Wayland Additive, a metal 3D printing start-up based in West Yorkshire, UK, has raised £3 million in funding to develop fast and reliable electron beam additive manufacturing systems for aerospace and medical industries.
Longwall Ventures and the Angel CoFund have led the investment.
Advancing electron beam 3D printing
Entering the 3D printing industry this year, Wayland Additive, headquartered in Huddersfield, is using technologies originally developed for electron microscopy and electron beam lithography in building its new machine. This aims to provide higher productivity, improved process monitoring and control, and versatility in materials for metal additive manufacturing.
The electron beam process provides an energy source capable of melting metal powders to produce complex, industrial-grade parts. The new funds will help finalize Wayland Additive’s first 3D printer, which is expected to go to market in May 2021 to approximately six customers.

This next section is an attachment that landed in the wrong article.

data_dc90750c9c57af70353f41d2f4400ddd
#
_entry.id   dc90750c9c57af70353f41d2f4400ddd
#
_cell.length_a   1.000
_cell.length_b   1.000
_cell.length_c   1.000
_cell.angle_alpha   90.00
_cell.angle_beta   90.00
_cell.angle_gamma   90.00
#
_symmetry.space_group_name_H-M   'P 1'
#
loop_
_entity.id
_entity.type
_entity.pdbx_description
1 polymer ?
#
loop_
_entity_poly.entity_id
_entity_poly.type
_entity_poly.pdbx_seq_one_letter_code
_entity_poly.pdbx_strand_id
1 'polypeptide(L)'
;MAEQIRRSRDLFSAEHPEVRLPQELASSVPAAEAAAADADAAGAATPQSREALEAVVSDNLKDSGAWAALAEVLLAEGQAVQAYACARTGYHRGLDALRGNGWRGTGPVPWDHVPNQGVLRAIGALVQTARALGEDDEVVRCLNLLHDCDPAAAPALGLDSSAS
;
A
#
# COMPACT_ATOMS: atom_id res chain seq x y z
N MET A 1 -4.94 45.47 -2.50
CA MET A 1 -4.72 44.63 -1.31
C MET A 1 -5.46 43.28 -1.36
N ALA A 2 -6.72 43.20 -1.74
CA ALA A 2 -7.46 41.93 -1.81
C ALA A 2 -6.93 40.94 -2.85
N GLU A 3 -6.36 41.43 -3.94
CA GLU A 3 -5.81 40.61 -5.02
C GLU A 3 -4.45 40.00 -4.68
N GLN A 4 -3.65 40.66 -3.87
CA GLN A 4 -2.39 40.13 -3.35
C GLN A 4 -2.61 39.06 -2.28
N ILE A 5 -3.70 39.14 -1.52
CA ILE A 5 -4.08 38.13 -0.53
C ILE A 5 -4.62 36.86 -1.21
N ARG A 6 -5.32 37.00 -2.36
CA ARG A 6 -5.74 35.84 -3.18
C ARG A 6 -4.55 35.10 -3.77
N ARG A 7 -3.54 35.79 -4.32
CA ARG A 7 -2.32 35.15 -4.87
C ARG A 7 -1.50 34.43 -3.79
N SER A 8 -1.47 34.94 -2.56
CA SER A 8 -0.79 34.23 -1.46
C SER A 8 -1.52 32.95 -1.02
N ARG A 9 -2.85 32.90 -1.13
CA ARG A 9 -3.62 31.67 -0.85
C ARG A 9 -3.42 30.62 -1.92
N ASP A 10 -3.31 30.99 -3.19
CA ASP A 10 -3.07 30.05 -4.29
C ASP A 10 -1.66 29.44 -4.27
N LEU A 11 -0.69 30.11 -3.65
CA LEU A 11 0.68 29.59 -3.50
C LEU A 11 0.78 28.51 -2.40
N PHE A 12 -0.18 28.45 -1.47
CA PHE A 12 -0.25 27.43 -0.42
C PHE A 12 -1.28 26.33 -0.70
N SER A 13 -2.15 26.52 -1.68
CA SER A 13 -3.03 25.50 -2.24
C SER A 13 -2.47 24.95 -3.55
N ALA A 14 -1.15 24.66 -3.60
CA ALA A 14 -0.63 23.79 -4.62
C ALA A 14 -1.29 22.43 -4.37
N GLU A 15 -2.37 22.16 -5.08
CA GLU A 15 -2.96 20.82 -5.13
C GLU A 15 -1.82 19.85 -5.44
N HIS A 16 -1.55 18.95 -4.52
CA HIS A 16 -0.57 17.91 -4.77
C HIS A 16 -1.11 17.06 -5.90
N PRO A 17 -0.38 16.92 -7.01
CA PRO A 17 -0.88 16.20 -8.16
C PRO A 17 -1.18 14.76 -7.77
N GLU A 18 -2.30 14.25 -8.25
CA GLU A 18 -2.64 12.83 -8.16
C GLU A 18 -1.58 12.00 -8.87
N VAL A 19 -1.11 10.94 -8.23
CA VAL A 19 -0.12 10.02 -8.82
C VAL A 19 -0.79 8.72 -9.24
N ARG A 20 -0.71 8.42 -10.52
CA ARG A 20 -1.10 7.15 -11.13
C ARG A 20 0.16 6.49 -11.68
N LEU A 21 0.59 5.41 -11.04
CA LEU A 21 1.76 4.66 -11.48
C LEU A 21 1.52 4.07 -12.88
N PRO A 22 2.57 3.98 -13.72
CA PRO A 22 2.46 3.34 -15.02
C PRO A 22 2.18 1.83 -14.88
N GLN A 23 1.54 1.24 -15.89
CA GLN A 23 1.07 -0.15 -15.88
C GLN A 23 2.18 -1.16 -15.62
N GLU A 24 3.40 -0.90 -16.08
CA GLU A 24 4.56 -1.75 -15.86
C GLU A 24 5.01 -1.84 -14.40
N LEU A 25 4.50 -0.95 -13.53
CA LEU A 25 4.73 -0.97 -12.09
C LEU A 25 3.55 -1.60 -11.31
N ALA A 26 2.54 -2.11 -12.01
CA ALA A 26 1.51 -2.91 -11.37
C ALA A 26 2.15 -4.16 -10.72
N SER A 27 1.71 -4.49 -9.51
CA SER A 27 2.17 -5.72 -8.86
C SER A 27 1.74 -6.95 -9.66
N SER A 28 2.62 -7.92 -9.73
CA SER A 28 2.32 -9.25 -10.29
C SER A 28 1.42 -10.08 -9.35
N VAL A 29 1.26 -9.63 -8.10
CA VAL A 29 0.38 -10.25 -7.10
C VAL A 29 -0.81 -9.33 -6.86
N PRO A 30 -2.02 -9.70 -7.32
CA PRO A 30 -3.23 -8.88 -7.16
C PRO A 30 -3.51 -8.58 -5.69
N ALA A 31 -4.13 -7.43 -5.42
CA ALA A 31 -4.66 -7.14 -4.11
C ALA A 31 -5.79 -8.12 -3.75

According to Will Richardson, CEO of Wayland Additive, the company’s 3D printer will be quicker than competing metal printing products. “We could try and scale it faster, but we want to make sure that our initial customers are given superb support to get the best out of their machine,” explained Richardson.
“There’s the opportunity to make parts which are customized to the individual patient. That’s going to give a better result and faster recovery times for patients after surgery.”
Metal additive manufacturing
Within metal additive manufacturing, EBM has been an area of advancement. Most recently, Ruselectronics, a Russian holding corporation and a subsidiary of state-owned Rostec, has began developing an electron beam metal 3D printer for aerospace applications. The research and development work will be carried out by Toriy Scientific Production Association (НПП Торий).
In addition, Sciaky, Inc., a Chicago-based provider of metal 3D printing solutions, entered into an agreement with KTM Consultants headquartered in Sydney, to expand its Electron Beam Additive Manufacturing (EBAM) technology across Australia, New Zealand, and the Middle East.
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Featured image shows Will Richardson, CEO of Wayland Additive. Photo via Wayland Additive.